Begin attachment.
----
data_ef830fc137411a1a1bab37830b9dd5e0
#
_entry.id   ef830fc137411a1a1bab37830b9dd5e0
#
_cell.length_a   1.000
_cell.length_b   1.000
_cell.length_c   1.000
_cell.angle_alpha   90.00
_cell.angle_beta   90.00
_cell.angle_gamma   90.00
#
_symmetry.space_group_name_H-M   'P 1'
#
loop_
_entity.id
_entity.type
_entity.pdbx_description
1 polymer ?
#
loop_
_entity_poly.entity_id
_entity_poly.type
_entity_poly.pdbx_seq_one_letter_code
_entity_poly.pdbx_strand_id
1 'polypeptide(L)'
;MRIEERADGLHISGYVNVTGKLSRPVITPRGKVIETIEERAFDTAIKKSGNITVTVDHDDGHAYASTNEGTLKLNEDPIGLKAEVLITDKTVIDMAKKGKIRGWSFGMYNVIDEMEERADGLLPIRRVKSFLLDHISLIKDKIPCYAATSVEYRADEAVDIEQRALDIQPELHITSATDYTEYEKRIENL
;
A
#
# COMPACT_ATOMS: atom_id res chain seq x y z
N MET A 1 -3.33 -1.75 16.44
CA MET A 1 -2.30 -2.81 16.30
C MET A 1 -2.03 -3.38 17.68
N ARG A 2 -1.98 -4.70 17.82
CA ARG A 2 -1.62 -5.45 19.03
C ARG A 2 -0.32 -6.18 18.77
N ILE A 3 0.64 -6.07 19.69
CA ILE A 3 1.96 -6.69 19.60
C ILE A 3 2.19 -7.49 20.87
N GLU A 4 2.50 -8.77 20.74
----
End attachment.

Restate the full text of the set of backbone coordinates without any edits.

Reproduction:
data_ef830fc137411a1a1bab37830b9dd5e0
#
_entry.id   ef830fc137411a1a1bab37830b9dd5e0
#
_cell.length_a   1.000
_cell.length_b   1.000
_cell.length_c   1.000
_cell.angle_alpha   90.00
_cell.angle_beta   90.00
_cell.angle_gamma   90.00
#
_symmetry.space_group_name_H-M   'P 1'
#
loop_
_entity.id
_entity.type
_entity.pdbx_description
1 polymer ?
#
loop_
_entity_poly.entity_id
_entity_poly.type
_entity_poly.pdbx_seq_one_letter_code
_entity_poly.pdbx_strand_id
1 'polypeptide(L)'
;MRIEERADGLHISGYVNVTGKLSRPVITPRGKVIETIEERAFDTAIKKSGNITVTVDHDDGHAYASTNEGTLKLNEDPIGLKAEVLITDKTVIDMAKKGKIRGWSFGMYNVIDEMEERADGLLPIRRVKSFLLDHISLIKDKIPCYAATSVEYRADEAVDIEQRALDIQPELHITSATDYTEYEKRIENL
;
A
#
# COMPACT_ATOMS: atom_id res chain seq x y z
N MET A 1 -3.33 -1.75 16.44
CA MET A 1 -2.30 -2.81 16.30
C MET A 1 -2.03 -3.38 17.68
N ARG A 2 -1.98 -4.70 17.82
CA ARG A 2 -1.62 -5.45 19.03
C ARG A 2 -0.32 -6.18 18.77
N ILE A 3 0.64 -6.07 19.69
CA ILE A 3 1.96 -6.69 19.60
C ILE A 3 2.19 -7.49 20.87
N GLU A 4 2.50 -8.77 20.74